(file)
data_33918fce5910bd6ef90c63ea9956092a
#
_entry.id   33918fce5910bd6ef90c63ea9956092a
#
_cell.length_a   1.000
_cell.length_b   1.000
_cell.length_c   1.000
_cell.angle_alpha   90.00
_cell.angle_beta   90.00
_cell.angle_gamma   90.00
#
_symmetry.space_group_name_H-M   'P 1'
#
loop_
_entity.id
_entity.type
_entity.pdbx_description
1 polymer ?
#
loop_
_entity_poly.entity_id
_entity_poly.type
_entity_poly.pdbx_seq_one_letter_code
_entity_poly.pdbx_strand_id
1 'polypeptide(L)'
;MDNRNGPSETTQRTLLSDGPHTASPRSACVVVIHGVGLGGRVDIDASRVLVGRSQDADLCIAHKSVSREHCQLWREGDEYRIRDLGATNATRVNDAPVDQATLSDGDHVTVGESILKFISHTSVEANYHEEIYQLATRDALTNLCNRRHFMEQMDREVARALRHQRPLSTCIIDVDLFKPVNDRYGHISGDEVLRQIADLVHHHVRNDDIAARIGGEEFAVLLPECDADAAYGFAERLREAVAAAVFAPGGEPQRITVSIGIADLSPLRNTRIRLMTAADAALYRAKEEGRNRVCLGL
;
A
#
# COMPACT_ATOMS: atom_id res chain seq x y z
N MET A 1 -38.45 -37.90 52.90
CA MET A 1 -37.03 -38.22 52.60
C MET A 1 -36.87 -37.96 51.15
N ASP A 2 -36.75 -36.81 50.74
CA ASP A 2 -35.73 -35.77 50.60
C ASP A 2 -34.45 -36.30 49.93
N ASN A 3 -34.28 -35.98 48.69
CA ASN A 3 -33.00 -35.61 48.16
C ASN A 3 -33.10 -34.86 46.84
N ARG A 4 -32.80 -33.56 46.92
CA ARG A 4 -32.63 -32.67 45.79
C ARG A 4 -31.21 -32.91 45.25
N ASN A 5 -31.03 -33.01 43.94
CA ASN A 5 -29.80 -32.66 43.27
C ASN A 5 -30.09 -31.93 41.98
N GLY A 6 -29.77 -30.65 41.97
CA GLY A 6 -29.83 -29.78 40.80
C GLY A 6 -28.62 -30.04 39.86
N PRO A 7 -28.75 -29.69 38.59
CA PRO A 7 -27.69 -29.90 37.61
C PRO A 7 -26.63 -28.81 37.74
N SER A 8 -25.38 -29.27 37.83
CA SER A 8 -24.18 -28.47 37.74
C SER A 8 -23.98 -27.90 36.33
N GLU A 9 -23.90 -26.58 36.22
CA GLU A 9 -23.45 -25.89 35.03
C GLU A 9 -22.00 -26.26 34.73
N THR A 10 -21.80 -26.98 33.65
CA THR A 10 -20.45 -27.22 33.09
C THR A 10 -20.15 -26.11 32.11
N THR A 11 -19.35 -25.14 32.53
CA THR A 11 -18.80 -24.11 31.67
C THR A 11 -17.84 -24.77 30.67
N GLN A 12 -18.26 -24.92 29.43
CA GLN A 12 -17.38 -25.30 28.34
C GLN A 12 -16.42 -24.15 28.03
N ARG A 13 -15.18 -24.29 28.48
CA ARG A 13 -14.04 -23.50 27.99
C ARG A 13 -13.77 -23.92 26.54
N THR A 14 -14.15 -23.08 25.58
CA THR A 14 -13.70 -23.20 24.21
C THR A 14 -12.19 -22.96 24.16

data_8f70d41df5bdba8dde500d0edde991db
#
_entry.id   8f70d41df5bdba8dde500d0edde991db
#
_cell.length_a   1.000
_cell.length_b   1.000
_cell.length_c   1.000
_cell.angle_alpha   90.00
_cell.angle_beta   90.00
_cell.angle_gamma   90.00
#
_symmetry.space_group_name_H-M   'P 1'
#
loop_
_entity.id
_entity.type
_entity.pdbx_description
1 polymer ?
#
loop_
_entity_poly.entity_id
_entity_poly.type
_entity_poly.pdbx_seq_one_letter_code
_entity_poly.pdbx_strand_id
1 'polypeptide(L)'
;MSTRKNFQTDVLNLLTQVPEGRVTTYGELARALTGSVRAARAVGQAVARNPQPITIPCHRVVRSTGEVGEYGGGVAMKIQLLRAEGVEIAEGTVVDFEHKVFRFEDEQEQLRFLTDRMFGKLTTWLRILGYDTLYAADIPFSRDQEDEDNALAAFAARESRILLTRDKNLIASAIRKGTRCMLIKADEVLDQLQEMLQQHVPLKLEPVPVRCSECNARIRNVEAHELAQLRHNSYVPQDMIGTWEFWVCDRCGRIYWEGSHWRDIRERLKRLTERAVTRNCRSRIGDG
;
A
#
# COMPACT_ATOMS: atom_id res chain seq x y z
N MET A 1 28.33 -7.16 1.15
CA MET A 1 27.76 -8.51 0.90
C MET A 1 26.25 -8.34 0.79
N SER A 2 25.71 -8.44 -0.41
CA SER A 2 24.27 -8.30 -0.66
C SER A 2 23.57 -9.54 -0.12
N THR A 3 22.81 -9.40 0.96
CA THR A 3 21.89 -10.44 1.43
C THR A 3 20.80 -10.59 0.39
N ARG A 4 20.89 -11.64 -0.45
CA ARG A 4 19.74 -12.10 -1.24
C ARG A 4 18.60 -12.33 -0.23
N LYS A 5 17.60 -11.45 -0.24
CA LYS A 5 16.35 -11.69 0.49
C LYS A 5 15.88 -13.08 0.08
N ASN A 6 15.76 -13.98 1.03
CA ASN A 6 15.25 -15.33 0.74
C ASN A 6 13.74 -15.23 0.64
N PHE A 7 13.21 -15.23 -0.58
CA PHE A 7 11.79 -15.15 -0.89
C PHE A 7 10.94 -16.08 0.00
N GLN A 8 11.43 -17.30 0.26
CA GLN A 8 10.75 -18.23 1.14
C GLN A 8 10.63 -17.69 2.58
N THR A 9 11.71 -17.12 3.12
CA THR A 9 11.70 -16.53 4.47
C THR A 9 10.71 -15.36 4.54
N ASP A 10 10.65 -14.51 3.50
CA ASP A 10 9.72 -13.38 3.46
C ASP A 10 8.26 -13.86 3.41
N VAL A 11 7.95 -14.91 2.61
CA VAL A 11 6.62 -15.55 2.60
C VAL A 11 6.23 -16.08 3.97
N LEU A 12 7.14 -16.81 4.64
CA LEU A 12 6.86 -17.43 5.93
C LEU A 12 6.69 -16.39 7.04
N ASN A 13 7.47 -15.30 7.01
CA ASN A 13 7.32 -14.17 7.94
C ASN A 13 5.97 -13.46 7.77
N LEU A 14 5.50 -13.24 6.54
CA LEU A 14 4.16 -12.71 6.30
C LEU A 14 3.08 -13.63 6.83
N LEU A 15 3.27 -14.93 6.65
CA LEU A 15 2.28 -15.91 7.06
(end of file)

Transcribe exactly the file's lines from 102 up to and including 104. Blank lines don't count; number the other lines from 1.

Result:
# COMPACT_ATOMS: atom_id res chain seq x y z
N MET A 1 28.33 -7.16 1.15
CA MET A 1 27.76 -8.51 0.90